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Misspending feared as JPMorgan doubles cybersecurity funding

Investment to soar to $500m after last year's 83m customer data leak.

By Jimmy Nicholls

JPMorgan Chase will double its cybersecurity spending in the next year as it seeks to bolster its defences following a cyberattack last year that leaked the data of some 83 million customers.

The banking services firm expects to spend $500m (£320m) throughout this year, up from $250m during 2014, with the move revealed in a filing to the US Securities and Exchange Commission.

"Cybersecurity attacks, like the one experienced by the firm, highlight the need for continued and increased cooperation among businesses and the government," JPMorgan said in the document.

Previously chief executive Jamie Dimon had said the bank would double cybersecurity spending over five years, but the process appears to have been accelerated.

Andrew Taylor, chief executive of the security vendor Bronzeye, which has specialised in bank cybersecurity, said: "They already spend quite a lot anyway, the issue is with what to spend it on. If you keep doing the same thing in the same way you’re going to get the same problem."

He added that hackers are now creating malware that does not leave any trace on the system, and can also reside in places where it is hard to spot.

However he said that there should be a greater focus on the people in the company, which by his estimate account for 70-80% of their cybersecurity problems, rather than merely the technology.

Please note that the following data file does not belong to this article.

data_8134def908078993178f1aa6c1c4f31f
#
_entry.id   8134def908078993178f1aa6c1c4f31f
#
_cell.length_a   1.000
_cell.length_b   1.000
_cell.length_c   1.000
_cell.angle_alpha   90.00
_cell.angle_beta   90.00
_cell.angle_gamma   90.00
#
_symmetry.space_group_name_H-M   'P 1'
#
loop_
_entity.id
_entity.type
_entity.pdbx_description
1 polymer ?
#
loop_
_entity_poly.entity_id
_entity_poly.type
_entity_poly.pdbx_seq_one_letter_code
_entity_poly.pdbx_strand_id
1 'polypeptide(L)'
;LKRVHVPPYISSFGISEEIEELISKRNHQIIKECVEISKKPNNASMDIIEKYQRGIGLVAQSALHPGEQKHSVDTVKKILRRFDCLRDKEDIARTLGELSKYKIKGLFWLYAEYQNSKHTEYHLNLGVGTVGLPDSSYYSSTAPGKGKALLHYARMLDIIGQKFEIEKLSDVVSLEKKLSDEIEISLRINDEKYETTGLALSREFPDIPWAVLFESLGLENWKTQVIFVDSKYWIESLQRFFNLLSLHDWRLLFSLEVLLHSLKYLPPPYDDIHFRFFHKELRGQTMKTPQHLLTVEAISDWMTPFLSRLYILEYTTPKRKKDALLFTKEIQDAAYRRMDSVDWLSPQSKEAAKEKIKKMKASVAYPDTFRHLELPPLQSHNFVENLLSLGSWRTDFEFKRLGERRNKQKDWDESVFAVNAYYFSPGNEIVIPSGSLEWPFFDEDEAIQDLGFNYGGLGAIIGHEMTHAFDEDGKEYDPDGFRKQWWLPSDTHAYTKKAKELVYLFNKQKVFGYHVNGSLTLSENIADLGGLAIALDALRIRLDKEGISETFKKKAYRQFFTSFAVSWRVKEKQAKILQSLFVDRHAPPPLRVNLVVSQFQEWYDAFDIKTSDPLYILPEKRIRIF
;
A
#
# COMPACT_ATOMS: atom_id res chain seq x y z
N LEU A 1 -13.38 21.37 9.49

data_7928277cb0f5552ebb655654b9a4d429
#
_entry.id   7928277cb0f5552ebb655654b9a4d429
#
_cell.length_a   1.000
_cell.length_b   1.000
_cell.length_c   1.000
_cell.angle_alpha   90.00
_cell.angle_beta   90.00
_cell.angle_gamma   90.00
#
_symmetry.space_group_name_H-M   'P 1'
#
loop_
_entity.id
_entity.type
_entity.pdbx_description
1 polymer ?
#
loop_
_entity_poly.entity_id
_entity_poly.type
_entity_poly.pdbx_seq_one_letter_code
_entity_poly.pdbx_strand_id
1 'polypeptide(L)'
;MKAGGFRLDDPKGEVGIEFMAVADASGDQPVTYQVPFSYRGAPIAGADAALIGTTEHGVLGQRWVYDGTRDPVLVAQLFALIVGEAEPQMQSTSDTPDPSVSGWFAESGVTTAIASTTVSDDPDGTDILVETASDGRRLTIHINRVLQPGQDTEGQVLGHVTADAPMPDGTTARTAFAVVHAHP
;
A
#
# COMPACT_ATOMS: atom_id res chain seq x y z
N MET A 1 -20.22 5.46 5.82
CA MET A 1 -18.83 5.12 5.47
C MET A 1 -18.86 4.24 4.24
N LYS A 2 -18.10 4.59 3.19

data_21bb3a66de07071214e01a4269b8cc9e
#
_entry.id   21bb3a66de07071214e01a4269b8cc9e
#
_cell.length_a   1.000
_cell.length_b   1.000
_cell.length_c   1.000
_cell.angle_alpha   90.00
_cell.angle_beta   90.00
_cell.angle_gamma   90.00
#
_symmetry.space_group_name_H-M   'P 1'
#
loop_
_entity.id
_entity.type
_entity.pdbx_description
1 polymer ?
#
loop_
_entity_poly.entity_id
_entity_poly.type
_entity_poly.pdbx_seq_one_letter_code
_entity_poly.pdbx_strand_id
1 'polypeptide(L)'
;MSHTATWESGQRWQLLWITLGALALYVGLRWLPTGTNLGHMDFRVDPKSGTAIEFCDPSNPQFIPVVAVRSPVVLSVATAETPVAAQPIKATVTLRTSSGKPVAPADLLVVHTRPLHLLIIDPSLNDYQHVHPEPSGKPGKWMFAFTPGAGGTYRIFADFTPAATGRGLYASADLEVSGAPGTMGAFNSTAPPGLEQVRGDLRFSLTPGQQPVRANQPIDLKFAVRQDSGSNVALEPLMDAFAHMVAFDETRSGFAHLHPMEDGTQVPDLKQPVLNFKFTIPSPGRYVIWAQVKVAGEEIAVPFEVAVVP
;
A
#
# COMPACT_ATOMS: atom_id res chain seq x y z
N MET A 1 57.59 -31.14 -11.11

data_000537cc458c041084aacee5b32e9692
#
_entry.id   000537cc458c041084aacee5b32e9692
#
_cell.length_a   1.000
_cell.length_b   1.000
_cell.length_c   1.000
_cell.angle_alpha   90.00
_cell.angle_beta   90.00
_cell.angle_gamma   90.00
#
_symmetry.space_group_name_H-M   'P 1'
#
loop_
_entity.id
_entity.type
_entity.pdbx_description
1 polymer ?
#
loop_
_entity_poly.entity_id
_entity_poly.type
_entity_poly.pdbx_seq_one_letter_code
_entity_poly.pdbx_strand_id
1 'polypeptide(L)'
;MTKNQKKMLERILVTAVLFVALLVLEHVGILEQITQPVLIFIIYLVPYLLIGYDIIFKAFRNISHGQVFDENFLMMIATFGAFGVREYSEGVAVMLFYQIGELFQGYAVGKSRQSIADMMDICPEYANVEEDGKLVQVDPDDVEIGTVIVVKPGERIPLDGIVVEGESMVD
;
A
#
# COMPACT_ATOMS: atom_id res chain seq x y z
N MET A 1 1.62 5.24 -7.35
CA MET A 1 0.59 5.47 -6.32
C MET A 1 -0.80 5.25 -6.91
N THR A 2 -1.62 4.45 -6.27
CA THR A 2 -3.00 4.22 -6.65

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"I do feel sorry for them because they have a horrendously difficult job," he said. "They’re spending a lot of money on it and every time they turn round a hacker’s got another zero-day [unpatched flaw]."

But he added that there is a lot of "negligence" and "stupid behaviour" in the cybersecurity industry’s approach to banking, and condemned a generally "ossified approach".

Bob Tarzey, service director at the research firm Quocirca, said: "I think we see in our research there’s a move from companies that have assessed the risk they face and invested in their security.

"Clearly JPMorgan was a laggard and realised it needs to make up the pace pretty fast if it’s going to avid the reputational damage that comes with breaches."

The attack on JPMorgan was revealed last October, and this July led to the charging of five men in connection with the attack, of which four have been arrested.

Only this week the company was named the world’s most systemically important bank by the Office of Financial Research, an American regulator.

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